The attack on the U.S. Capitol was no aberration. White mobs often turned to violence when they didn't like election results in the post-Civil War South.
|Michael Stubel||Jan 18||1|
From time to time, history affords us glaring contrasts that capture the story and tragedy of a nation.
On January 5, a pastor who preaches from the pulpit of Dr. Martin Luther King Jr. became the first Black person elected to the Senate from Georgia, the same state that birthed the vice president of the Confederacy.
The same state where the Ku Klux Klan resurfaced a century ago atop Stone Mountain, whose rockface is adorned with a carving of Jefferson Davis, Robert E. Lee, and Stonewall Jackson, a memorial which opened to the public on April 14, 1965, 100 years to the day after Abraham Lincoln was shot.
The same state that witnessed more lynchings in the decades after the Civil War than any place but Mississippi.
Little more than 12 hours after Rev. Warnock declared victory, a violent mob of Trump supporters overran the U.S. Capitol in an attempt to disrupt, delay, and overturn the Electoral College vote count in the president’s favor. That very morning, Trump capped off two months of apocalyptic rhetoric by urging followers gathered in Washington to “fight like hell” to “take back our country.” By day’s end, four people were dead.
If the president’s words sound familiar to students of history, it’s because they were the same rallying cries used by those who fought Reconstruction and later built and defended Jim Crow.
For a dozen-odd years after the Civil War, America embarked on an imperfect journey to fulfill its founding ideals. And while the 13th, 14th, and 15th Amendments live on as indelible triumphs of that era, the spirit of the Confederacy won what its sons could not win on the battlefield: a lasting peace for white rule in the South.
The elements that spurred Reconstruction’s demise sound all too familiar today: white mobs terrorizing legislators, often questioning the legitimacy of elections that installed biracial governments across the Deep South. In Wilmington, North Carolina, white supremacists engineered a successful coup after rampaging through the city.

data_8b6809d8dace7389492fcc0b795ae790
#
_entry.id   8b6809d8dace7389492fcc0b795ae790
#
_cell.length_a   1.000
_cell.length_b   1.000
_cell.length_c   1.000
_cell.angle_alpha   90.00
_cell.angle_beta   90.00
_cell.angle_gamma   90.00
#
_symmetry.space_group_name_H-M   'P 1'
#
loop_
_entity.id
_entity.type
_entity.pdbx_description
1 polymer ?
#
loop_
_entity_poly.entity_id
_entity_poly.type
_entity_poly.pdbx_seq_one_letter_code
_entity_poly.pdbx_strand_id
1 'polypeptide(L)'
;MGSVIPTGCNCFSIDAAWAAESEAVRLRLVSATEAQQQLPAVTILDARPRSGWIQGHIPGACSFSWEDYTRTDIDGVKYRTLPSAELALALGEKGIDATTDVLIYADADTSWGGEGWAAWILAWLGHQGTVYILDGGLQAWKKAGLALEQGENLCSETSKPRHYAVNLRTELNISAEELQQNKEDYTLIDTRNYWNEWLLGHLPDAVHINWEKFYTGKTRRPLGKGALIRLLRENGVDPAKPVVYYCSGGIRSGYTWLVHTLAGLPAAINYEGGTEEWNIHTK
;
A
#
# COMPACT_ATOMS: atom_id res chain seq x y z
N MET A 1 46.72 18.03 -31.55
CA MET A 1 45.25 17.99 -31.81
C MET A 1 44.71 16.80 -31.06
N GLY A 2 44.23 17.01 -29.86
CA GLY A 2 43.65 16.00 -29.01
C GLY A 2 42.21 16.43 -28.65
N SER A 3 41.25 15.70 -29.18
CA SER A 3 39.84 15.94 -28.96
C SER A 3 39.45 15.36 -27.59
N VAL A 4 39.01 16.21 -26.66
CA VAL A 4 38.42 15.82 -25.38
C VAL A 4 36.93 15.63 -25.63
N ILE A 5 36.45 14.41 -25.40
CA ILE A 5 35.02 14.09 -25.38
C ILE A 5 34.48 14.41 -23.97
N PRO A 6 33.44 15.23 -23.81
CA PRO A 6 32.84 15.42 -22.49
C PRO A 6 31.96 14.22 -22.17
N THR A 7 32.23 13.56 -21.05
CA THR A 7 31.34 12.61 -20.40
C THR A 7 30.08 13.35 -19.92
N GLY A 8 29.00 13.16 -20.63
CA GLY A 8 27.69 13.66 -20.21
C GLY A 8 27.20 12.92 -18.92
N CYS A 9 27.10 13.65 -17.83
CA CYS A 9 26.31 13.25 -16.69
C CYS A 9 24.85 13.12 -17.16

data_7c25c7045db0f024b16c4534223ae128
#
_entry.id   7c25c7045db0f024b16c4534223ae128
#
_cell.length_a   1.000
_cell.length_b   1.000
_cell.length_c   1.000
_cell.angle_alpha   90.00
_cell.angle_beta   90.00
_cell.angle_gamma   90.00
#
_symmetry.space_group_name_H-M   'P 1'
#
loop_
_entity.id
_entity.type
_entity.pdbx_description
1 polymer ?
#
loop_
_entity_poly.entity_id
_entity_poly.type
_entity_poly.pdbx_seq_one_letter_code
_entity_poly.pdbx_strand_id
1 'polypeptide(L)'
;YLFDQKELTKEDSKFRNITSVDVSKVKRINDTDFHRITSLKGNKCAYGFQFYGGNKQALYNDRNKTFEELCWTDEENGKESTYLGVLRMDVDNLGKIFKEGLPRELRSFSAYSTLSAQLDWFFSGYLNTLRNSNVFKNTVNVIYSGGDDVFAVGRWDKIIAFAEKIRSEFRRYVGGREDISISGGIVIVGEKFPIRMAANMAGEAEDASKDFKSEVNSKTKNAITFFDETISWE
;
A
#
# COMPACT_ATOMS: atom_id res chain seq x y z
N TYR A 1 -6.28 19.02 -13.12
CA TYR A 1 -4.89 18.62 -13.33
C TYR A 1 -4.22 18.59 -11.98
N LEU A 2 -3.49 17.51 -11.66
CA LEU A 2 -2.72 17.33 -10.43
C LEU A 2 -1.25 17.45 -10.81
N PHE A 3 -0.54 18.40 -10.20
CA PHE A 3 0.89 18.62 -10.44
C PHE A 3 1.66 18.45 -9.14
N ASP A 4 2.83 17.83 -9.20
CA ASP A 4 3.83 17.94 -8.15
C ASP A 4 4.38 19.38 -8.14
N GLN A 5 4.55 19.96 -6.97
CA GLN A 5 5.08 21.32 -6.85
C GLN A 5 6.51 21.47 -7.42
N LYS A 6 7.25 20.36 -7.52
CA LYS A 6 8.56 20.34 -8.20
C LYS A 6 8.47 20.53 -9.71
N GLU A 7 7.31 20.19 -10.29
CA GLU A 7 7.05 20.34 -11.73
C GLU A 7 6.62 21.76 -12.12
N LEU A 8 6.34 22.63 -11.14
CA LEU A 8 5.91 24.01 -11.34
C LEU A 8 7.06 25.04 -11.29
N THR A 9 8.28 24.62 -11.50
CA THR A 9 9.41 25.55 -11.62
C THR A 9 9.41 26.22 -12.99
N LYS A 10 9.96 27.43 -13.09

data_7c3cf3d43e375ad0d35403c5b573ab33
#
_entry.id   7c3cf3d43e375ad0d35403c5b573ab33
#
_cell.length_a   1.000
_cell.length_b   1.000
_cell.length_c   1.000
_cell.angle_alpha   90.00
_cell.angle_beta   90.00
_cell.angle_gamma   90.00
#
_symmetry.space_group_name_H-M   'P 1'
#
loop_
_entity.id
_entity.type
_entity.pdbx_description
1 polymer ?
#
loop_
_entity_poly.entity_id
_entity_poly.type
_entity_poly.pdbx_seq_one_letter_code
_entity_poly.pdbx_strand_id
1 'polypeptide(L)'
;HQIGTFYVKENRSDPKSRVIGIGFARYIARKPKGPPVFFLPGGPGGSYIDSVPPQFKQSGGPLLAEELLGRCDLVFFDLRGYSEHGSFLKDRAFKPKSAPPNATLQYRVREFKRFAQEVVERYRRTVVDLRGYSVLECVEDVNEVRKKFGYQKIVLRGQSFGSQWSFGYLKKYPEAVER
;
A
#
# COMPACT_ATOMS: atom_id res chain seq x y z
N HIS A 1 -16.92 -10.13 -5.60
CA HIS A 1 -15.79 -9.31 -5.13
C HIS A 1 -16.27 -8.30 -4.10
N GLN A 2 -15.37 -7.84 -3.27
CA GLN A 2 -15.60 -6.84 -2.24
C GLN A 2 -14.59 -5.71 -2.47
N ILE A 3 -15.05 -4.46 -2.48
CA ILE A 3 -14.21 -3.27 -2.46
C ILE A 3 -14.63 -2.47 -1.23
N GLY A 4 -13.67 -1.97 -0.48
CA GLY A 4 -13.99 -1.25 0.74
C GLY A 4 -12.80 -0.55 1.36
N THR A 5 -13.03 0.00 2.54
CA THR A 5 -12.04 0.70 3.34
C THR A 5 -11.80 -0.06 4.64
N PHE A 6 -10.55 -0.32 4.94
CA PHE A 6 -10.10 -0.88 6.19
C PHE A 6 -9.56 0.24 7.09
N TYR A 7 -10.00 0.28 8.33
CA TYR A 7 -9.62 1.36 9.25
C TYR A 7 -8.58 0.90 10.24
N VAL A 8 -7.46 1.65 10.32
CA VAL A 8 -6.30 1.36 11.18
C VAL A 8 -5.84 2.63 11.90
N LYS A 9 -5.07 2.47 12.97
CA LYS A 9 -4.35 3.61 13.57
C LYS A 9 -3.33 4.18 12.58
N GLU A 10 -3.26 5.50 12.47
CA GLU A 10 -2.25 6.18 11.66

Until recently, many Americans (North and South) viewed Reconstruction as a haphazard mistake, a social experiment run by corrupt outsiders who were punishing an already vanquished people. The real horrors of that period—the thousands of free Black citizens murdered with no consequence, the refusal to hold Confederate leaders to account, the near-slavery existence of sharecropping—were swept aside, too inconvenient for any tidy narrative of a nation trying to move on.
In truth, Reconstruction’s failure was America’s second great betrayal. It was our second chance to amend our story, to align our words with our deeds. What Grant had won at Appomattox, equality under the law would win in statehouses and courthouses. Lincoln’s “new birth of freedom” made real.
It never came to pass. We lost our will and our courage. It would be nearly 90 years before major civil rights legislation became law again.
Now we’re at another inflection point, another chance to exorcise the demons that have haunted us since delegates put pen to parchment in Philadelphia 245 years ago, another chance to reject the forces trying to kill multiracial democracy in America.
You will hear more calls for unity this week, just as there were when Reconstruction began to crumble. You will hear that what happened at the Capitol isn’t who we are, that extremists on the margins can’t hold us back. But this is who we are. This is the legacy we can’t deny.
It’s up to us to insist that we can govern and punish those who threaten the work of democracy. That we can address the crises confronting us right now and the defining crisis we’ve been running from for far too long. - MS
Photo credit: Shutterstock